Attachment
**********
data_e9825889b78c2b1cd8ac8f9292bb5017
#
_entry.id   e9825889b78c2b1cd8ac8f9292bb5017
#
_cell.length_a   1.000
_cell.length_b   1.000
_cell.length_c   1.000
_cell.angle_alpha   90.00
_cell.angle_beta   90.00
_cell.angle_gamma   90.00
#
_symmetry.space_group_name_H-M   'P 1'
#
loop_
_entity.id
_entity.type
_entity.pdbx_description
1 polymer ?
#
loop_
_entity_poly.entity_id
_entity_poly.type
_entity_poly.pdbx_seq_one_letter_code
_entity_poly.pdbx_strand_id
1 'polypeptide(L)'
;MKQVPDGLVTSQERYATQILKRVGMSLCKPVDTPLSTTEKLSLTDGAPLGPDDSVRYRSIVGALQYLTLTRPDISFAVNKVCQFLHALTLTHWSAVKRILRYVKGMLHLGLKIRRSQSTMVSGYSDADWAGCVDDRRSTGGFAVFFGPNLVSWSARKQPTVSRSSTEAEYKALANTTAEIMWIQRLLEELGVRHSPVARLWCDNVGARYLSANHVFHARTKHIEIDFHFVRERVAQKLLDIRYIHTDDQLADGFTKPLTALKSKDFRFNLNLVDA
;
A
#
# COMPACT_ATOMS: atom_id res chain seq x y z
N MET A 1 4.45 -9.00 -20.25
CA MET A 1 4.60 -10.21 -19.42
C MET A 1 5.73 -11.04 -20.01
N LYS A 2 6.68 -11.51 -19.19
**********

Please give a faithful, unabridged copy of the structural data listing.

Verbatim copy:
data_e9825889b78c2b1cd8ac8f9292bb5017
#
_entry.id   e9825889b78c2b1cd8ac8f9292bb5017
#
_cell.length_a   1.000
_cell.length_b   1.000
_cell.length_c   1.000
_cell.angle_alpha   90.00
_cell.angle_beta   90.00
_cell.angle_gamma   90.00
#
_symmetry.space_group_name_H-M   'P 1'
#
loop_
_entity.id
_entity.type
_entity.pdbx_description
1 polymer ?
#
loop_
_entity_poly.entity_id
_entity_poly.type
_entity_poly.pdbx_seq_one_letter_code
_entity_poly.pdbx_strand_id
1 'polypeptide(L)'
;MKQVPDGLVTSQERYATQILKRVGMSLCKPVDTPLSTTEKLSLTDGAPLGPDDSVRYRSIVGALQYLTLTRPDISFAVNKVCQFLHALTLTHWSAVKRILRYVKGMLHLGLKIRRSQSTMVSGYSDADWAGCVDDRRSTGGFAVFFGPNLVSWSARKQPTVSRSSTEAEYKALANTTAEIMWIQRLLEELGVRHSPVARLWCDNVGARYLSANHVFHARTKHIEIDFHFVRERVAQKLLDIRYIHTDDQLADGFTKPLTALKSKDFRFNLNLVDA
;
A
#
# COMPACT_ATOMS: atom_id res chain seq x y z
N MET A 1 4.45 -9.00 -20.25
CA MET A 1 4.60 -10.21 -19.42
C MET A 1 5.73 -11.04 -20.01
N LYS A 2 6.68 -11.51 -19.19